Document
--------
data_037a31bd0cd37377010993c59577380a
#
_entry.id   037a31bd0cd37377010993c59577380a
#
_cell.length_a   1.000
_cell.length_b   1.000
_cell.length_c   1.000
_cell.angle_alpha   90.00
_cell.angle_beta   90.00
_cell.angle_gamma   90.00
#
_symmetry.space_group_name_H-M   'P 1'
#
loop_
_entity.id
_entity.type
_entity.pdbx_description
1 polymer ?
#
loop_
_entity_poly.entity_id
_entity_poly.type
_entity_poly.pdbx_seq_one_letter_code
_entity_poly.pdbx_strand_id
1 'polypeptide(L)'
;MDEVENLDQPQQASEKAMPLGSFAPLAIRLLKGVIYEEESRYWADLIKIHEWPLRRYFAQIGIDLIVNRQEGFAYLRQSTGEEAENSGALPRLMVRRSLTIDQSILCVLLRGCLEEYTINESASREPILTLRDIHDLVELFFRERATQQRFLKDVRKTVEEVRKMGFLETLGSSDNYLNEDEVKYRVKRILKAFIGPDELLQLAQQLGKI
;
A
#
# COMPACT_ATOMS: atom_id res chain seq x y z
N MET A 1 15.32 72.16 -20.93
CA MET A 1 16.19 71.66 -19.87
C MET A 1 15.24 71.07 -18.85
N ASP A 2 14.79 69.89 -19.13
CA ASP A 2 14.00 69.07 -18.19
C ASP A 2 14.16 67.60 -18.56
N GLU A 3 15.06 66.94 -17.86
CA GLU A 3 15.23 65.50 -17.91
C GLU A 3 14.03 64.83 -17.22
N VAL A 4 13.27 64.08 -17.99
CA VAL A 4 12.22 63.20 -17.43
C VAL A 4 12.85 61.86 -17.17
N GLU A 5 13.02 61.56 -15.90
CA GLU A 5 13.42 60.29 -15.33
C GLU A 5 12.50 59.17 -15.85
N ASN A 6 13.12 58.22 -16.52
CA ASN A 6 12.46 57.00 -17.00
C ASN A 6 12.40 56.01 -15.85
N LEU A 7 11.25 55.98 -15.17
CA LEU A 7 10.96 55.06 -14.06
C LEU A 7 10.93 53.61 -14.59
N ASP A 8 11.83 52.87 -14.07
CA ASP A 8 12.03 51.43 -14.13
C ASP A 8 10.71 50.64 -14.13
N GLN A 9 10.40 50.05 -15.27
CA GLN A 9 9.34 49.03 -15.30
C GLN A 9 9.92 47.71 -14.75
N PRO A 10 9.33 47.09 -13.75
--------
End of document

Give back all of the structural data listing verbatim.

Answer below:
data_037a31bd0cd37377010993c59577380a
#
_entry.id   037a31bd0cd37377010993c59577380a
#
_cell.length_a   1.000
_cell.length_b   1.000
_cell.length_c   1.000
_cell.angle_alpha   90.00
_cell.angle_beta   90.00
_cell.angle_gamma   90.00
#
_symmetry.space_group_name_H-M   'P 1'
#
loop_
_entity.id
_entity.type
_entity.pdbx_description
1 polymer ?
#
loop_
_entity_poly.entity_id
_entity_poly.type
_entity_poly.pdbx_seq_one_letter_code
_entity_poly.pdbx_strand_id
1 'polypeptide(L)'
;MDEVENLDQPQQASEKAMPLGSFAPLAIRLLKGVIYEEESRYWADLIKIHEWPLRRYFAQIGIDLIVNRQEGFAYLRQSTGEEAENSGALPRLMVRRSLTIDQSILCVLLRGCLEEYTINESASREPILTLRDIHDLVELFFRERATQQRFLKDVRKTVEEVRKMGFLETLGSSDNYLNEDEVKYRVKRILKAFIGPDELLQLAQQLGKI
;
A
#
# COMPACT_ATOMS: atom_id res chain seq x y z
N MET A 1 15.32 72.16 -20.93
CA MET A 1 16.19 71.66 -19.87
C MET A 1 15.24 71.07 -18.85
N ASP A 2 14.79 69.89 -19.13
CA ASP A 2 14.00 69.07 -18.19
C ASP A 2 14.16 67.60 -18.56
N GLU A 3 15.06 66.94 -17.86
CA GLU A 3 15.23 65.50 -17.91
C GLU A 3 14.03 64.83 -17.22
N VAL A 4 13.27 64.08 -17.99
CA VAL A 4 12.22 63.20 -17.43
C VAL A 4 12.85 61.86 -17.17
N GLU A 5 13.02 61.56 -15.90
CA GLU A 5 13.42 60.29 -15.33
C GLU A 5 12.50 59.17 -15.85
N ASN A 6 13.12 58.22 -16.52
CA ASN A 6 12.46 57.00 -17.00
C ASN A 6 12.40 56.01 -15.85
N LEU A 7 11.25 55.98 -15.17
CA LEU A 7 10.96 55.06 -14.06
C LEU A 7 10.93 53.61 -14.59
N ASP A 8 11.83 52.87 -14.07
CA ASP A 8 12.03 51.43 -14.13
C ASP A 8 10.71 50.64 -14.13
N GLN A 9 10.40 50.05 -15.27
CA GLN A 9 9.34 49.03 -15.30
C GLN A 9 9.92 47.71 -14.75
N PRO A 10 9.33 47.09 -13.75